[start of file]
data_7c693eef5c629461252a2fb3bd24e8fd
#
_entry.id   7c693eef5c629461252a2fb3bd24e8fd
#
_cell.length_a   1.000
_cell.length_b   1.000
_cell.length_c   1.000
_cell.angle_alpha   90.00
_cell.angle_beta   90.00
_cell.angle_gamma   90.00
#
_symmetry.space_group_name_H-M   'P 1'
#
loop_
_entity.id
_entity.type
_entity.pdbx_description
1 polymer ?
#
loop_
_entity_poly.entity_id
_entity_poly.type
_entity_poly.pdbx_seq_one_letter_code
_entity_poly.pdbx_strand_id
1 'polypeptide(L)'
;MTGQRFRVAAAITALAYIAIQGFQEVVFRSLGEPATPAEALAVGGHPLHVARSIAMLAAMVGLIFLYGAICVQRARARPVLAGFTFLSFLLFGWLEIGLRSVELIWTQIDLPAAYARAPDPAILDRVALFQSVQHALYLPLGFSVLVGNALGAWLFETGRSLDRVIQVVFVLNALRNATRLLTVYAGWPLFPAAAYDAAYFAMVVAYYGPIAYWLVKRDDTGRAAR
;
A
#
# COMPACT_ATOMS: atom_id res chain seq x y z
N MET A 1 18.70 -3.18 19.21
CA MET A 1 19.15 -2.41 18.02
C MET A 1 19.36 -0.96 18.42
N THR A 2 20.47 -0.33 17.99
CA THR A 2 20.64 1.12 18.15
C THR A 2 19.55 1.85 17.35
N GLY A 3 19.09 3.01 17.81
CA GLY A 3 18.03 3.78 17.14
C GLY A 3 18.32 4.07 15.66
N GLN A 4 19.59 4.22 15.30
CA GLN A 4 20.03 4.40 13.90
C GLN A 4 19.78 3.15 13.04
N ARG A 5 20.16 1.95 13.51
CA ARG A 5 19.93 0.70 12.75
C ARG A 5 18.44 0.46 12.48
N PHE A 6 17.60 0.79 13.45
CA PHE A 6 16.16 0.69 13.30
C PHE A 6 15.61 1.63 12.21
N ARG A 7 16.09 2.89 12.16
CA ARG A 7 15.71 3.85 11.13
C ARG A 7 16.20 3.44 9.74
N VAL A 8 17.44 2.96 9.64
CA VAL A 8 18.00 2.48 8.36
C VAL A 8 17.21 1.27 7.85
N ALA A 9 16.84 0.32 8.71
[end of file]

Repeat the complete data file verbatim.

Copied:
data_7c693eef5c629461252a2fb3bd24e8fd
#
_entry.id   7c693eef5c629461252a2fb3bd24e8fd
#
_cell.length_a   1.000
_cell.length_b   1.000
_cell.length_c   1.000
_cell.angle_alpha   90.00
_cell.angle_beta   90.00
_cell.angle_gamma   90.00
#
_symmetry.space_group_name_H-M   'P 1'
#
loop_
_entity.id
_entity.type
_entity.pdbx_description
1 polymer ?
#
loop_
_entity_poly.entity_id
_entity_poly.type
_entity_poly.pdbx_seq_one_letter_code
_entity_poly.pdbx_strand_id
1 'polypeptide(L)'
;MTGQRFRVAAAITALAYIAIQGFQEVVFRSLGEPATPAEALAVGGHPLHVARSIAMLAAMVGLIFLYGAICVQRARARPVLAGFTFLSFLLFGWLEIGLRSVELIWTQIDLPAAYARAPDPAILDRVALFQSVQHALYLPLGFSVLVGNALGAWLFETGRSLDRVIQVVFVLNALRNATRLLTVYAGWPLFPAAAYDAAYFAMVVAYYGPIAYWLVKRDDTGRAAR
;
A
#
# COMPACT_ATOMS: atom_id res chain seq x y z
N MET A 1 18.70 -3.18 19.21
CA MET A 1 19.15 -2.41 18.02
C MET A 1 19.36 -0.96 18.42
N THR A 2 20.47 -0.33 17.99
CA THR A 2 20.64 1.12 18.15
C THR A 2 19.55 1.85 17.35
N GLY A 3 19.09 3.01 17.81
CA GLY A 3 18.03 3.78 17.14
C GLY A 3 18.32 4.07 15.66
N GLN A 4 19.59 4.22 15.30
CA GLN A 4 20.03 4.40 13.90
C GLN A 4 19.78 3.15 13.04
N ARG A 5 20.16 1.95 13.51
CA ARG A 5 19.93 0.70 12.75
C ARG A 5 18.44 0.46 12.48
N PHE A 6 17.60 0.79 13.45
CA PHE A 6 16.16 0.69 13.30
C PHE A 6 15.61 1.63 12.21
N ARG A 7 16.09 2.89 12.16
CA ARG A 7 15.71 3.85 11.13
C ARG A 7 16.20 3.44 9.74
N VAL A 8 17.44 2.96 9.64
CA VAL A 8 18.00 2.48 8.36
C VAL A 8 17.21 1.27 7.85
N ALA A 9 16.84 0.32 8.71